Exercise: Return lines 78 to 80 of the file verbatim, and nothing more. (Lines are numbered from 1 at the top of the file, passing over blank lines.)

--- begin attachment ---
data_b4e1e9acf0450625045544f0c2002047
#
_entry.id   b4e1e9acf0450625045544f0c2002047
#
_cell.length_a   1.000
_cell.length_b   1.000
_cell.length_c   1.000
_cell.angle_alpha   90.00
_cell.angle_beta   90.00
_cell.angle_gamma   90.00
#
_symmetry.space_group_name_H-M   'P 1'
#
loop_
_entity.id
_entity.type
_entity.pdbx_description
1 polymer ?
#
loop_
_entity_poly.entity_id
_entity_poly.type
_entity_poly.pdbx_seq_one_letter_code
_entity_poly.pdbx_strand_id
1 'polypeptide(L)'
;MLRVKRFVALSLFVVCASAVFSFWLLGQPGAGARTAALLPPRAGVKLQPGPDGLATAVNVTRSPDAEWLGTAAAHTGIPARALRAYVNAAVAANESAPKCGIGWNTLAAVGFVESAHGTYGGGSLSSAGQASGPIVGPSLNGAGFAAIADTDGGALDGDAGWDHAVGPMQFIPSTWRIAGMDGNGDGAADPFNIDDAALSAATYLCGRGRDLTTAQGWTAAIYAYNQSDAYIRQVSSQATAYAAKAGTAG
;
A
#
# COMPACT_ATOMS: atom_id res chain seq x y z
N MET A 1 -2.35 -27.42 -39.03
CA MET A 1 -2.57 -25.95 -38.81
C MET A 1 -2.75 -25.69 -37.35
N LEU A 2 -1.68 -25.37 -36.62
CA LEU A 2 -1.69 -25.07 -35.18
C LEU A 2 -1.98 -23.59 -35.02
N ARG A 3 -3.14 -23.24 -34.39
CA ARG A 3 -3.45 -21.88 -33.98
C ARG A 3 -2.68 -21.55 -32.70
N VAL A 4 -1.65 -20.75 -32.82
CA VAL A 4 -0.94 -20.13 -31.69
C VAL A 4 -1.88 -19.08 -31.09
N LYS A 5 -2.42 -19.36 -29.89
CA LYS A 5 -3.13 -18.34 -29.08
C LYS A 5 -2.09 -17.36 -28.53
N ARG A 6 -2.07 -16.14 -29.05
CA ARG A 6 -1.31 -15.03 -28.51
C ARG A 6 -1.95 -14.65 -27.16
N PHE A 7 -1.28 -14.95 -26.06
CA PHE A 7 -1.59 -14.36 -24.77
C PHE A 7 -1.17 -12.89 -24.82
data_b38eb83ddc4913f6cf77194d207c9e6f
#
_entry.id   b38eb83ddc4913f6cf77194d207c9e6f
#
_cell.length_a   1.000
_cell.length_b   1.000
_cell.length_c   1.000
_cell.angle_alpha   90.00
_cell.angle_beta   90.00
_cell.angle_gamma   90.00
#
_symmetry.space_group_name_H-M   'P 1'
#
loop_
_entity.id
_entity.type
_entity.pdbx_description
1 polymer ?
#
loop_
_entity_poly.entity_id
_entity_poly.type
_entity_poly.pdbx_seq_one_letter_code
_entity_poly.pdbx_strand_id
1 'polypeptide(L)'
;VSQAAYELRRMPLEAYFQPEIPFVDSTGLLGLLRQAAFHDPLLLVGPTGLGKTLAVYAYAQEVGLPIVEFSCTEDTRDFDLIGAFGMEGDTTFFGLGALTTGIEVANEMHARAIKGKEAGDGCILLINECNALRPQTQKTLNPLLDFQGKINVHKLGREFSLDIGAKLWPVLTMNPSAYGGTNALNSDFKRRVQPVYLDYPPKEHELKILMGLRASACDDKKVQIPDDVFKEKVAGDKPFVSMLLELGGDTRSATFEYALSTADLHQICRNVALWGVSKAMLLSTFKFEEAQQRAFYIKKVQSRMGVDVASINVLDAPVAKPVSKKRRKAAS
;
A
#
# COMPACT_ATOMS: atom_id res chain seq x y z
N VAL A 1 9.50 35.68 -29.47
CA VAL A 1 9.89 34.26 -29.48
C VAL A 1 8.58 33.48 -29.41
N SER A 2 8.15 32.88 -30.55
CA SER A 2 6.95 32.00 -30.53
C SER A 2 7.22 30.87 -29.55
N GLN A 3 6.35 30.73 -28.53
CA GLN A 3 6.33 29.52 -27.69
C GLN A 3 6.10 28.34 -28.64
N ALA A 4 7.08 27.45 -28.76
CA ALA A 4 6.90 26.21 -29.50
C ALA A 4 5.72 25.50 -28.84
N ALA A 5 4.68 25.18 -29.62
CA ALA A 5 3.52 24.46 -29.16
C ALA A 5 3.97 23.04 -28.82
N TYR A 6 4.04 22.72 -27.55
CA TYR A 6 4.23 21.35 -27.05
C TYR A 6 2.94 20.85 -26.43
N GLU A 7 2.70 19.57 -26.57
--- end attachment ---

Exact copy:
;
A
#